Pels: Fashion came first. We made a line of leather accessories called Posso the Spat, and we had some celebrities wear them, such as Rihanna and Katy Perry. We wanted to introduce something to the fashion world that no one [had] done before. And we felt like spats, which are leather shoe covers, change up your look. We followed suit with Posso the DJ to kind of market the spats. And then we just stuck with Posso to encapsulate all of the creative projects we wanted to do.

Does music influence fashion or vice versa?

Pels: Music influences fashion, hands down, 100 percent. If you look at huge musical influencers, such as Madonna or Mick Jagger, you see people who don’t come from money, basically throwing things together. That’s where individual style comes from, and that’s inspired by music. Music is a lifestyle. Music is a feeling, and everything kind of derives from that. There are people who are fashionable without music, but music is so much more multidimensional and can read your heart more than fashion can and to a greater audience.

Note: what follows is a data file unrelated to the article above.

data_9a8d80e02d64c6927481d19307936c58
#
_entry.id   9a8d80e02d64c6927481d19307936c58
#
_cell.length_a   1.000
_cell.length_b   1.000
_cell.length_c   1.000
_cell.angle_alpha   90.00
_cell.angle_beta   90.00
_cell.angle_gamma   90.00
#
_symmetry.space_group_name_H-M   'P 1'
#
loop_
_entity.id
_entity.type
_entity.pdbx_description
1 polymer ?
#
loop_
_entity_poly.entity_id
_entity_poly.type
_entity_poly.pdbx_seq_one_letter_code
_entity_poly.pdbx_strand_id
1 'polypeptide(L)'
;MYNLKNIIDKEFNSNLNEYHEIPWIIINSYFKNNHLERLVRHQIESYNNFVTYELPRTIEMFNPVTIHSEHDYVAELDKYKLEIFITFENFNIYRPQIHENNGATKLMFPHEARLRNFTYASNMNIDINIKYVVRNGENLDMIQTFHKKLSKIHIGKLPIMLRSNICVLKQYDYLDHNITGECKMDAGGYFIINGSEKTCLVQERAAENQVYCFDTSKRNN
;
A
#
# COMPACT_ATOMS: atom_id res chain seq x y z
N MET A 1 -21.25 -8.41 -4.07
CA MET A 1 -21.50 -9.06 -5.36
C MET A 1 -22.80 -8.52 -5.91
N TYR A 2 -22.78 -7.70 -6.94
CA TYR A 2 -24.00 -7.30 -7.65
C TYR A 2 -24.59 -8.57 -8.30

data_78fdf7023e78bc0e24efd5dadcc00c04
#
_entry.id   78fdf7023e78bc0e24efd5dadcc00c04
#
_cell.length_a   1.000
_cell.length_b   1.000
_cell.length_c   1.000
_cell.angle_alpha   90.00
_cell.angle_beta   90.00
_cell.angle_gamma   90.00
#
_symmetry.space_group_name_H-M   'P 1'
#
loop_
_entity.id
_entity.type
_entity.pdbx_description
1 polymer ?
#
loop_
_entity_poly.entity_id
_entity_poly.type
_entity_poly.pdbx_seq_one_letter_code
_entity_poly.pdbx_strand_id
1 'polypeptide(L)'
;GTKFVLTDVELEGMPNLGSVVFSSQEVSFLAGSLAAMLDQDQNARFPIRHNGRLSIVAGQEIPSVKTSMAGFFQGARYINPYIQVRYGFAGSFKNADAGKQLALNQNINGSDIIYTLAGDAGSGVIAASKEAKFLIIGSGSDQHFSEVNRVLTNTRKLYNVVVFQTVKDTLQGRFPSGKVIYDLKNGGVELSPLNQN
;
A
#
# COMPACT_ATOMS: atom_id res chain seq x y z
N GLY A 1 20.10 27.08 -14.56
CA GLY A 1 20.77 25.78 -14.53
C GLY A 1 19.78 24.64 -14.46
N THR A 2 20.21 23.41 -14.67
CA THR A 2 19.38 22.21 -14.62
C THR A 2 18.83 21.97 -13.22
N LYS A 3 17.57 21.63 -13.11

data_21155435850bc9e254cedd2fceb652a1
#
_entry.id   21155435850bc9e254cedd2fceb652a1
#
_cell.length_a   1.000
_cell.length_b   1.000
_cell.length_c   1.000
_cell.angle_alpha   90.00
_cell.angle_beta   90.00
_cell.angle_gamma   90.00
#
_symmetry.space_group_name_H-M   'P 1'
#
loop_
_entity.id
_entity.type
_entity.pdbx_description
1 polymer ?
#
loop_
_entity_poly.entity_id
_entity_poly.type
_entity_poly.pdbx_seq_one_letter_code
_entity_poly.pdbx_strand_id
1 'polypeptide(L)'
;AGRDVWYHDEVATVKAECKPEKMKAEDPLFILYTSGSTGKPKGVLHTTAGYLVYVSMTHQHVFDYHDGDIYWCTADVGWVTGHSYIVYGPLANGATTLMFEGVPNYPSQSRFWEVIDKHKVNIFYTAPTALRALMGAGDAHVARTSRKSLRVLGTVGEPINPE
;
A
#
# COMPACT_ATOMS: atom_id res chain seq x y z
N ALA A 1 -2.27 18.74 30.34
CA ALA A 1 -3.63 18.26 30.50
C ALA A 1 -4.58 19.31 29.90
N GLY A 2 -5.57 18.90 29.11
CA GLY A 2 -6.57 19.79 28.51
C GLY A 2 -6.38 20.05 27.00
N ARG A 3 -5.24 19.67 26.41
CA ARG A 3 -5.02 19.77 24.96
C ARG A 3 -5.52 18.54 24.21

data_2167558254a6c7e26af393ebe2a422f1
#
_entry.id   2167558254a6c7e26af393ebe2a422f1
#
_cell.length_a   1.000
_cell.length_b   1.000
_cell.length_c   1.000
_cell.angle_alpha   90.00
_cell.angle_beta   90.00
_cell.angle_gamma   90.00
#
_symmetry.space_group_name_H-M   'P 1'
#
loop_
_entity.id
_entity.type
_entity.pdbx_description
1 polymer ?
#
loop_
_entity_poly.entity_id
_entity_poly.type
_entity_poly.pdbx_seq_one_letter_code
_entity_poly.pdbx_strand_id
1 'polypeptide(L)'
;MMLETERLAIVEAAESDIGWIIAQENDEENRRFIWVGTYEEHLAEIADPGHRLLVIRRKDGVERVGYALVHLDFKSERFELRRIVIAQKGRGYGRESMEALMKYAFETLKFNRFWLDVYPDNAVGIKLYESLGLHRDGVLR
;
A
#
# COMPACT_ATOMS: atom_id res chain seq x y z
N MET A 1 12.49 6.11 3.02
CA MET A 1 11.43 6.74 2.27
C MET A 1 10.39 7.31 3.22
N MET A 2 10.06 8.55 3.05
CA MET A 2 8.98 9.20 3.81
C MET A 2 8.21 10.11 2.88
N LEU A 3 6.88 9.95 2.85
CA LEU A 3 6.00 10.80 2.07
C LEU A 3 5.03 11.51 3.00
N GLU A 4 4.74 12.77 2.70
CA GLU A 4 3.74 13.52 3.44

Giovacchini: Music is a feeling that inspires you to dress more than fashion would inspire you to write a song.

What has been your favorite fashion phase?

Giovacchini: When we did our spats, our look was very futuristic, biker chick. Everything was embossed in crocodile leather, and we did lots of turquoise and fuchsia—very Mad Max-inspired. A lot of our looks were very space vixen, super hero, or post-apocalyptic weird gypsy.

Pels: At that time it was all about weird vintage finds and all leather accessories.

Marylouise, you have said, “Both music and fashion are very much run by popular trends, but we’ll always have a reemergence of classic sounds or classic looks once the trend is exhausted.” Any examples come to mind?